33. 33. SCHEDULING • Minimum requirements – Enrollment - 50-70 students – Intended use of room – not just lecture • Exceptions made after classes meeting above requirements are scheduled – Demonstrated need for features of the room – Often used for supplemental instruction • One-time events – Should meet minimum requirements above—especially the second one – Have used for continuing education, strategic planning meetings, and more
  34. 34. BEFORE THE SEMESTER STARTS • Identify faculty needs – usually software • Maintenance and upgrades
  35. 35. DAY-TO-DAY MANAGEMENT • Setup – 20 minutes before class/event – Technology Services staff member or student meets instructor in room and ensures that everything is in good working order, answers instructor questions • Reset – 20 minutes after class/event – Technology maintenance – Cleaning
  36. 36. ROOM RESET SURVEY • Survey conducted during reset period after each class/event by Technology Services staff/student • Questions – Technology used – Room features used – What worked – What didn’t work – Anything else they’d like us to know • Responses reviewed every 1-2 weeks to identify problems not otherwise reported and patterns of problems • Responses analyzed each semester and reported in semi-annual assessment report to Provost • Key element of assessment program • Also demonstrates support and concern for faculty and student experience
  37. 37. TECHNICAL SUPPORT • Goal from beginning: problem fixed within 2 minutes of report • Instructor can call or send someone for help • Tech Desk – launched fall 2015 – Line of sight to Learning Studio – helps with room security – Easier for faculty to request assistance – Students provide most frontline support
  38. 38. ROOM SECURITY • Card access only • Card access programmed by class time • Line of sight from Tech Desk
  39. 39. PLANNING FOR THE FUTURE • Increase redundancy so equipment failures aren’t catastrophic • Use assessment tools to identify additional faculty needs – and find ways to meet them • Possibly – make room available for student study late evenings • Incorporate emerging technologies to keep the room on the cutting edge
  40. 40. QUESTIONS?
  41. 41. ASSESSMENT IN THE CLINE LIBRARY LEARNING STUDIO In Fall 2014, at the request of NAU’s provost, we launched a year-long assessment project to better understand the experience of students and faculty in the room. NAUMARKETING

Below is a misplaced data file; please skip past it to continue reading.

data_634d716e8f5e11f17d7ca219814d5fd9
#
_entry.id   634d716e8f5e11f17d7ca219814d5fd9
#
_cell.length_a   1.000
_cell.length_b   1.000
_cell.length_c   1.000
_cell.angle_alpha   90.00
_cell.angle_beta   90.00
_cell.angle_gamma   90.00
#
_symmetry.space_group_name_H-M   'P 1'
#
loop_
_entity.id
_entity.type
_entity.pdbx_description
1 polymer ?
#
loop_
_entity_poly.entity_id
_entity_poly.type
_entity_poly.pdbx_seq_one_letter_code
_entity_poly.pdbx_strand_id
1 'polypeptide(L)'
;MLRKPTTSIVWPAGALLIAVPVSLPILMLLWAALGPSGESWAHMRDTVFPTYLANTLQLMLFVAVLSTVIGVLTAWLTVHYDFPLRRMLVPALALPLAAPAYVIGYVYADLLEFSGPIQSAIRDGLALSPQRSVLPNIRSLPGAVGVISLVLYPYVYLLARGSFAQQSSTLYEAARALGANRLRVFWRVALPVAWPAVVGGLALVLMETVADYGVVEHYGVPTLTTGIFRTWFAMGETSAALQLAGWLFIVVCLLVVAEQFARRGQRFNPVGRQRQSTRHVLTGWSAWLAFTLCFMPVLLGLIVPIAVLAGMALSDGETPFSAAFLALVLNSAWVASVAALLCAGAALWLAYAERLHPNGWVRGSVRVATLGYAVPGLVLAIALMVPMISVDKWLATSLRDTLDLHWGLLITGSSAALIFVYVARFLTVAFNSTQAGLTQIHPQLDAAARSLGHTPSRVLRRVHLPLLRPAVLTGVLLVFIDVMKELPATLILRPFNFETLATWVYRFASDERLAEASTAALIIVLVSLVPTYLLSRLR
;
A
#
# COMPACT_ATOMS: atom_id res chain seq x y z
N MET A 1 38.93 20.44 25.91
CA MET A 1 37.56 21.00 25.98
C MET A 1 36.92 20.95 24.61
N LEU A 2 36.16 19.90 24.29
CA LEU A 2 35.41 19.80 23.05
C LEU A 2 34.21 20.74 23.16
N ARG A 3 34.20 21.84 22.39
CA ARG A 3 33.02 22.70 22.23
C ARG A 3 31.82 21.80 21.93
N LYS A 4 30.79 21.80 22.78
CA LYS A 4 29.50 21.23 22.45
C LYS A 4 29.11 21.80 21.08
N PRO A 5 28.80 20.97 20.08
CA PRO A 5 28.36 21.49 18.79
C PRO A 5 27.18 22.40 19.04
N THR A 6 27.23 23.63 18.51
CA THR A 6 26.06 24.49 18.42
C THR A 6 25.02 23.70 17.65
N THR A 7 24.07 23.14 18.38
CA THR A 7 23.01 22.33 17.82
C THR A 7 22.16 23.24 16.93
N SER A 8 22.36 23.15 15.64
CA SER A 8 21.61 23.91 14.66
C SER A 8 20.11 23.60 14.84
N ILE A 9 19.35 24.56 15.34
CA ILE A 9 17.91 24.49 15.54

42. 42. ASSESSMENT PROJECT We collaborated with faculty teaching in the Learning Studio, library staff, a research analyst and many others on this project, which incorporated both quantitative and qualitative measures. Key Project Personnel • Suzanne Pieper, Assessment Coordinator, Office of Curriculum, Learning Design, and Academic Assessment • Laura Rose Taylor, Assistant Dean, Cline Library • Toshio Asai, Doctoral Student, Counseling Psychology, NAU College of Education JESSVOGELSANG
  43. 43. CRITICAL INCIDENT QUESTIONNAIRE (CIQ) A five-question survey encouraged students to reflect on their learning and gave instructors information regarding how students were experiencing their teaching. Survey Item: At what moment in class this week did you feel most engaged with what was happening? “I felt most engaged when we were watching each other present our projects and presenting ourselves. It was a fun way to see the people in the class understanding the material.”
  44. 44. CLASSROOM OBSERVATIONS Comments and a ranking were recorded on a rubric for various interactions such as student engagement in instruction and instructor engagement with technology. Rubric Criterion: Instructor Engagement with Students Highest-Ranking Interaction: Instructor Engagement with Students • Most of the instructors maintained good eye contact with their students, walked around the room to facilitate questions, and visited work stations to better facilitate student learning. • Instructor engagement with students increased as instructors became more familiar with the layout of the room and its instructional and technological capabilities.
  45. 45. STUDENT AND FACULTY END-OF-TERM SURVEYS The surveys assessed four psychometrically tested constructs: engagement, enrichment, flexibility, and classroom/course fit. They were adapted from a 2009 survey of student perceptions of classroom space developed by the Research and Evaluation Team at the Center for Educational Innovation at University of Minnesota. Rated High by Students and Faculty: Enhances in-class activities with features of the room (movable furniture, large-screen displays, etc.) Rated Low by Students and Faculty: Helps me to develop connections with my classmates/students. Survey Item: The classroom in which I am taking this course…